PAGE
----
Family s call to end violence

Wendy and Alan Marshall are the least likely revolutionaries you will ever find.

The New Zealand couple are polite, well spoken and believe in God, love and family.

If you ask them, they say they feel blessed.

But the Marshalls have also endured unimaginable tragedy and suffering through three murder trials in the past three years after the violent deaths of their son Andy and nephew Scott.

Now, they say, enough is enough. They want the violence to stop.

Andy died when he was pushed out of the upstairs window of the Ocean Beach Hotel by bikie associate Stefan Schmidt.

A random intersection of lives found Andy talking to female acquaintances of Mr Schmidt at the Cottesloe hotel in May 2011.

Mr Schmidt was angry, having argued with a Maori friend he considered a brother.

When he saw Andy Marshall cheerfully talking to the women he snapped, telling the musician to f . . . off, before pushing out a powerful left arm.

Glass broke, Mr Marshall toppled and landed on the concrete footpath 5m below.

In 2012, Mr Schmidt was convicted of murder and jailed for 14 years.

But he appealed successfully, and was granted a retrial, which took place in front of Justice John McKechnie last week.

Mr Schmidt pleaded guilty to manslaughter, but not murder, which he denied on the basis he never intended Mr Marshall to go through the window.

As they were the first time, Wendy and Alan Marshall were there every day, reliving the horrific last moments of their son's life.

They had heard it all before but it did not make it any easier. "You are clicking in and out of two worlds almost, you feel you are listening in on someone else's story and someone else's life," Mr Marshall said. "They talk about a body going through the window - and then you realise that is your son, and this is our life.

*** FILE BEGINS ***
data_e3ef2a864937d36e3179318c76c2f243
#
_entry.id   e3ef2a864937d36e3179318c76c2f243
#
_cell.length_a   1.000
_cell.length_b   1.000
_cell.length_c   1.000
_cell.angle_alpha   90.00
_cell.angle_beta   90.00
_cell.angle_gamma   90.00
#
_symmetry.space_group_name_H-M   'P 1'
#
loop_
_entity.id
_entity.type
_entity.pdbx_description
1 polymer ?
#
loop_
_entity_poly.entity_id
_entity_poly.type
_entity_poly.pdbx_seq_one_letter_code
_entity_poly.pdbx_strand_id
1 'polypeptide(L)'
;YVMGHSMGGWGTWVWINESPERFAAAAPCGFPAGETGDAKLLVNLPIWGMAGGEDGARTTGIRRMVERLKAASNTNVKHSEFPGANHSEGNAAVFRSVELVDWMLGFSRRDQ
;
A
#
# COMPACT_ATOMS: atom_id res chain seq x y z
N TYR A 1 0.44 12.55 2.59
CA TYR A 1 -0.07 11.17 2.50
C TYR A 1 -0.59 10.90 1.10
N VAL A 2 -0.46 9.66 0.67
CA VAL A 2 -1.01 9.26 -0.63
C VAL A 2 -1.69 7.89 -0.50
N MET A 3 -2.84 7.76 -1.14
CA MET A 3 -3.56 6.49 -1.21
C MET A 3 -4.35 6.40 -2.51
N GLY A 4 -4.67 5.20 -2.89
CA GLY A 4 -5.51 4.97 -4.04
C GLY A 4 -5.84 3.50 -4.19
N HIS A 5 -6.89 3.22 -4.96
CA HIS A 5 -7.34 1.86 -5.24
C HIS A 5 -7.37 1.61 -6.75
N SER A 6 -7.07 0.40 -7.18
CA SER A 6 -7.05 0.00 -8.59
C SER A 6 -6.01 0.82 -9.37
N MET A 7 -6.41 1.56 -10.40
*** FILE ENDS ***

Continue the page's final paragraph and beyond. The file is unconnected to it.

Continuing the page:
"It is dramatic and it is hard."

It is also all too familiar.

Mrs Marshall's sister Jo is in Perth supporting her family with unwanted insight.

Cruelly, her son Scott Guy's life was ended violently by the hand of another, when he was shot at the gate of the family farm in Feilding in New Zealand.

In one of the country's highest- profile court cases in years, Mr Guy's brother-in-law Ewen Macdonald was charged with his murder but acquitted after a four-week trial. He was jailed later, after it was revealed he had killed 19 calves and vandalised a home being built by Mr Guy and his wife Kylee.

"To come here and go through another trial is compounding and bringing it all back in detail," Mrs Marshall said. "But we made a decision right at the beginning not to be bitter and twisted, because that will ruin our other children's lives as well.

"We have seen it in other families where they have carried bitterness, anger and hatred through and it goes for generations."

What the Marshalls want for future generations is an end to the random violence that has devastated their family, and so many others.

They haven't got a coloured ribbon, or a foundation or a website - just a message they hope people will remember when they see a picture of their son.

"We would like to think it is not just our message - but it is pertinent to use because of what we have experienced," Mr Marshall said. "We hate to think of other people going through what we have gone through. Anything we can do to help another family, or stop this happening to another family is really important.

"Our public places should be safe, our streets should be safe - our homes. When is enough enough, and when does it stop?"

The West Australian

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